Rehoboth stormwater pumps to be replaced soon

New employees, other infrastructure issues keeping new public works director busy
September 25, 2018

Story Location:
The Boardwalk, Rehoboth Avenue
Rehoboth Beach, DE 19971
United States

Not in time for the 2018 summer season, but before a major storm flushes it out naturally, the Rehoboth Avenue stormwater pumping system is set to get new pumps.

Rehoboth Public Works Director Kevin Williams said Sept. 19 the Rehoboth Avenue stormwater pump vault, situated between the Bandstand and the Boardwalk, will be open Tuesday, Sept. 25, for its cleaning, now on a bi-monthly schedule. At that time, he said, the vault will be prepared for the new pumps, which means cleaning lines and testing electric capabilities.

As long as the weather cooperates, Williams said the new pumps will be installed the following week, Tuesday, Oct. 2.

During a commissioners workshop July 9, Williams said the pumping system, designed to pump the first inch of stormwater to the wastewater plant for treatment, hadn’t worked for up to two years.

Shortly after that, during a cleaning of stormwater drains July 18, Williams said the pumps failed because sealants on the pumps are broken, allowing the interior of the pumps to get wet.

The broken pumps were discovered after the city was forced to examine the system because a state-mandated stormwater report by international engineering firm GHD showed after a heavy rainfall, stormwater pipes in parts of the city contain extremely high levels of enterococcus bacteria.

Study data showed in the six hours immediately following six major storms during the study period, pipe water in the city’s five stormwater outfalls from Grenoble Place south to Delaware Avenue averaged nearly 2,000 colony-forming units of enterococcus bacteria per 100 milliliters. The recommended level of colony-forming units is zero to 60. The state issues a swim advisory when the number of units is above 104.

As of press deadline Sept. 20, since the July meeting, the state has conducted 20 tests at the Rehoboth Avenue stormwater outfall and none has exceeded the 104 colony-forming units threshold. Four of the tests show levels of 50 colony-forming units or higher, but no test was higher than 84 colony-forming units. Half of the tests – 10 – show colony-forming units of 10 or fewer.

Williams said the new pumps, which cost $2,000 apiece, weren’t installed immediately because it took weeks to have them delivered, and by the time they were, the city decided to wait until after Labor Day. The Bandstand area will have to be closed to traffic for the better part of a day, he said.

Williams said an in-house crew will install the new pumps. He said the system, which moves the most contaminated liquid and small trash items into the wastewater system, would continue to operate as it had been operating.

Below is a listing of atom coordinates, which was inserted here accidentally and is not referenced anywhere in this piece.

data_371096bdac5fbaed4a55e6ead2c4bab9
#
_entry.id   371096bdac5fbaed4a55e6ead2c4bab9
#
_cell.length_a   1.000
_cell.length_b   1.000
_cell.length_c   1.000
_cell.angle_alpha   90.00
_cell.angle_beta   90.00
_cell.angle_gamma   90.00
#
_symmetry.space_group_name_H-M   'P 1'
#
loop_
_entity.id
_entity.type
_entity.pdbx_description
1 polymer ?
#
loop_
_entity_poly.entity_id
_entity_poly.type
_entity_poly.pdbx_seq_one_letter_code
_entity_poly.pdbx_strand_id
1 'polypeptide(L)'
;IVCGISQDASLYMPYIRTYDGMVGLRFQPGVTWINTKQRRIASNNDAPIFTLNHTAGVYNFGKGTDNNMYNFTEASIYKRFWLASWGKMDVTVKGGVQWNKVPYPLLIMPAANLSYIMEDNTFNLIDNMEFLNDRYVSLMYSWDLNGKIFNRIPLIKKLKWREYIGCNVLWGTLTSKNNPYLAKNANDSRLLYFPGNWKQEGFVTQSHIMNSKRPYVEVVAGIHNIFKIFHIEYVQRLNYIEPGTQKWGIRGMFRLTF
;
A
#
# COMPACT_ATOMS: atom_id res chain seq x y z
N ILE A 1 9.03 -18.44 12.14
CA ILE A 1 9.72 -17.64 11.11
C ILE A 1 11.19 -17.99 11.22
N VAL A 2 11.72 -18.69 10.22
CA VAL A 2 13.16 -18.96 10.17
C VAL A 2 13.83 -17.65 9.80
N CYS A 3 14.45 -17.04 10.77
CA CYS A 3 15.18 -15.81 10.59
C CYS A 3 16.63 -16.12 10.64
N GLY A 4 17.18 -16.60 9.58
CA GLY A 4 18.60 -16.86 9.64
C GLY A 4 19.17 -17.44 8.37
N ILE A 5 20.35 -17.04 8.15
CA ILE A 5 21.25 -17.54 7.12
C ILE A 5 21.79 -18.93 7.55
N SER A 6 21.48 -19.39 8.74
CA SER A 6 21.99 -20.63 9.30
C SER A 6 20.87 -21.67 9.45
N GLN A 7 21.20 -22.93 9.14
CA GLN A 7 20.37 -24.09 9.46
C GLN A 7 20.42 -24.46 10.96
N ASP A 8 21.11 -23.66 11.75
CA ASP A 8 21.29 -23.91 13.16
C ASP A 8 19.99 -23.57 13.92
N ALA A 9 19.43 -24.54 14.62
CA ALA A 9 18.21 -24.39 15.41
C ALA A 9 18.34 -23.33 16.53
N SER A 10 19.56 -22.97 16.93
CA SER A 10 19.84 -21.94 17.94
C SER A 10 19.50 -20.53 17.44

New water fountains on Boardwalk, new public works employees

From new employees to new water fountains, the stormwater pumps aren’t the only new things Williams is dealing with.

Williams, who began working for the city in early summer, said 7 people in the water and street departments have left recently because of retirements. He said a lot of institutional knowledge left with those employees, but he said he is confident in the employees who remain and those recently hired, because there’s been regular training.

In addition to the new employees, Williams said the city is going to be evaluating the water fountains, foot showers and regular showers along the Boardwalk. He said the decade-old water sources are aging because of the harsh weather conditions along the Boardwalk.

One person who will be relieved the water fountains are being replaced is avid Boardwalk walker Patricia Leef. She said she walks the Boardwalk every day, sometimes twice, and she’s been trying for two years to get the water fountain near Grenoble Place fixed.

She said she could have let the situation drop, but she felt like she was being lied to, so she didn’t.

“Everybody thinks this is funny, but water is a commodity, and the city has been losing gallons and gallons of water,” said Leef.

Williams said he hasn’t been lying to Leef, and he isn’t aware of anyone else lying to her either. He said the problem with the water fountain at Grenoble is the drainage line is partially blocked, and when it’s being heavily used, the catch basin below doesn’t have time to drain properly.

Leef also said the water fountain at the south end of the Boardwalk, near Prospect Street, is broken.

Williams confirmed that water fountain was broken and will be replaced. He said it was turned off earlier this summer because he didn’t think the water fountain was used often, but had a change of mind after runners contacted him.

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